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Screenshot of Bub-ulber (left), Mario (middle) and Koops (right)
Species Bub-ulb
First appearance Paper Mario: The Thousand-Year Door (2004)
“I shall devour it immediately! Munch, slurp, gulp...URP! Oh! Oh, HOT! HOT, HOT!”
Bub-ulber, Paper Mario: The Thousand-Year Door

Bub-ulber is a Bub-ulb that resides in Petalburg during the events of Paper Mario: The Thousand-Year Door. Bub-ulber loves trying new foods and will post a food request at the Trouble Center.

After Mario takes on Bub-ulber's trouble, he heads to Petalburg. Once there, Bub-ulber requests that Mario brings him a Hot Dog from Glitzville. Mario does so, and after Bub-ulber eats the Hot Dog, he requests another one. Mario returns to Glitzville and procures another Hot Dog. After Bub-ulber eats the second Hot Dog, he asks Mario to bring him a Mousse Cake. As such, Mario acquires some Cake Mix from the Pianta Parlor in west Rogueport and takes the ingredient to Zess T. She cooks the Cake Mix, turning the item into a Mousse Cake. Mario returns to Bub-ulber and delivers the Mousse Cake. With a cake and two hot dogs in his stomach, Bub-ulber finally becomes satisfied. As a reward for Mario's help, Bub-ulber gives him an endless supply of Dried Bouquets, at a cost. Whenever Mario needs another Dried Bouquet, he can stop by Petalburg and pick one up from Bub-ulber after giving him another Hot Dog.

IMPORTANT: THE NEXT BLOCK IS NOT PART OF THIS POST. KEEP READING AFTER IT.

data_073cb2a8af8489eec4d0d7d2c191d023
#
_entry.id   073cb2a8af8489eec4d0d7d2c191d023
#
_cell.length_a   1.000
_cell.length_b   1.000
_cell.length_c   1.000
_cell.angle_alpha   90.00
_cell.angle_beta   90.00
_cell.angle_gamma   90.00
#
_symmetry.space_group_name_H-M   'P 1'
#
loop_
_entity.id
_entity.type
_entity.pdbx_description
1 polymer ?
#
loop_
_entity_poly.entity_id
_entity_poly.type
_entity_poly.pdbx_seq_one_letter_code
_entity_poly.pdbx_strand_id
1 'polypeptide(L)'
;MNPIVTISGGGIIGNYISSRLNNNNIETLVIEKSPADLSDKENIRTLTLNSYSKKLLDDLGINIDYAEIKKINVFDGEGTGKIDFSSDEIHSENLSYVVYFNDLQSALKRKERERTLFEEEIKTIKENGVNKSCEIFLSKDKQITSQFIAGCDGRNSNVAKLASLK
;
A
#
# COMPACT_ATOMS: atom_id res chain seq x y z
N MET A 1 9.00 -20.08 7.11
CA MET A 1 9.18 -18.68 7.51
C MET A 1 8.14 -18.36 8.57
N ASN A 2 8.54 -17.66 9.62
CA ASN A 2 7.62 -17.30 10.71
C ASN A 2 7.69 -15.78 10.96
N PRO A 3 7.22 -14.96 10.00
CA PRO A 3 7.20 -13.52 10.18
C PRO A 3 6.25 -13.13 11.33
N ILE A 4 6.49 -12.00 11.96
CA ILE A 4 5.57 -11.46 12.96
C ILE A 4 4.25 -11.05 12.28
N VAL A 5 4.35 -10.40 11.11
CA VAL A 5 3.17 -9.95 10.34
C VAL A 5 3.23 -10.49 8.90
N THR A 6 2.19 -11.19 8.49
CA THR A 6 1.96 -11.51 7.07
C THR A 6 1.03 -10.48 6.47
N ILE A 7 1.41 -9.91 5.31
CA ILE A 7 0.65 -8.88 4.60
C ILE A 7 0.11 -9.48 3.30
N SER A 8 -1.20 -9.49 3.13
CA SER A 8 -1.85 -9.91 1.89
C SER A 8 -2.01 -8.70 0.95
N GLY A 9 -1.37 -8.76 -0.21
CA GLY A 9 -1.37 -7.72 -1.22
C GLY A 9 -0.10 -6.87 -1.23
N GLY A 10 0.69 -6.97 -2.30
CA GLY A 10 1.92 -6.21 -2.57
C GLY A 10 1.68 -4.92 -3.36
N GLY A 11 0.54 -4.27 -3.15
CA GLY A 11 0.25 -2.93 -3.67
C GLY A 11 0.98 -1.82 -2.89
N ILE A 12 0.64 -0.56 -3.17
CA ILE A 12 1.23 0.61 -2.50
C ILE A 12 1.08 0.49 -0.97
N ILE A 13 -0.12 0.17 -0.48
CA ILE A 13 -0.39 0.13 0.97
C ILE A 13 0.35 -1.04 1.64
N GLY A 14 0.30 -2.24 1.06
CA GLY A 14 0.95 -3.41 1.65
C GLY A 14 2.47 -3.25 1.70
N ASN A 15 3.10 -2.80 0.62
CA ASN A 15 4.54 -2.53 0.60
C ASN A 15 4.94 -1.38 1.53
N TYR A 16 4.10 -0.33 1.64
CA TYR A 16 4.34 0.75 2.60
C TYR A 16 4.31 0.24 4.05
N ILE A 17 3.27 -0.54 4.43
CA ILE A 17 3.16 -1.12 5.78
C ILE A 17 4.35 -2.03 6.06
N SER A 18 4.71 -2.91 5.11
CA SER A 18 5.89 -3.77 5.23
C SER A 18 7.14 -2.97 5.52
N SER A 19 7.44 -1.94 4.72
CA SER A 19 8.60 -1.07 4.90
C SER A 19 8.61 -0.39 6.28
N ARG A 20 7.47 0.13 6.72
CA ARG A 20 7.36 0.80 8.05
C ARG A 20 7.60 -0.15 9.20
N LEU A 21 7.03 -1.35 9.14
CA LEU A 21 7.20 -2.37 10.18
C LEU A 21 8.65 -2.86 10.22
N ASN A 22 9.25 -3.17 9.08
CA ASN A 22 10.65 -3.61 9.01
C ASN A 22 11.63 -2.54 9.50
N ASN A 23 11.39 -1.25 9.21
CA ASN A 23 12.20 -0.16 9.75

Yes, hello to you.
I am Bub-ulber.

I have been unable to forget the savory Hot Dog flavor...my taste buds are sweating in anticipation of your next spicy visit.

By the way: have you heard? Dried Bouquets are not flowers that have withered and gone dry. They are actually flowers that have had the clocks of their lives adjusted to tick just a little slower than normal flowers. I hope you will take the time to stop and smell these delicate flowers.

In fact, I would like you to come visit me again with the above-mentioned item. Yours in spiciness.



  • "That's Bub-ulber. Doesn't it kinda weird you out to see a talking flower? I mean, where's his head? Is it the flower part? ...Or the bulb part?"

Names in other languages[edit]

Language Name Meaning
Japanese フラワーさん
Mr. Flower. This is also the name for the species, the Bub-ulb.

German Knospi
Italian Fiorella
From Fiore ("Flower") and the name "Lorella"
Spanish Bubulbo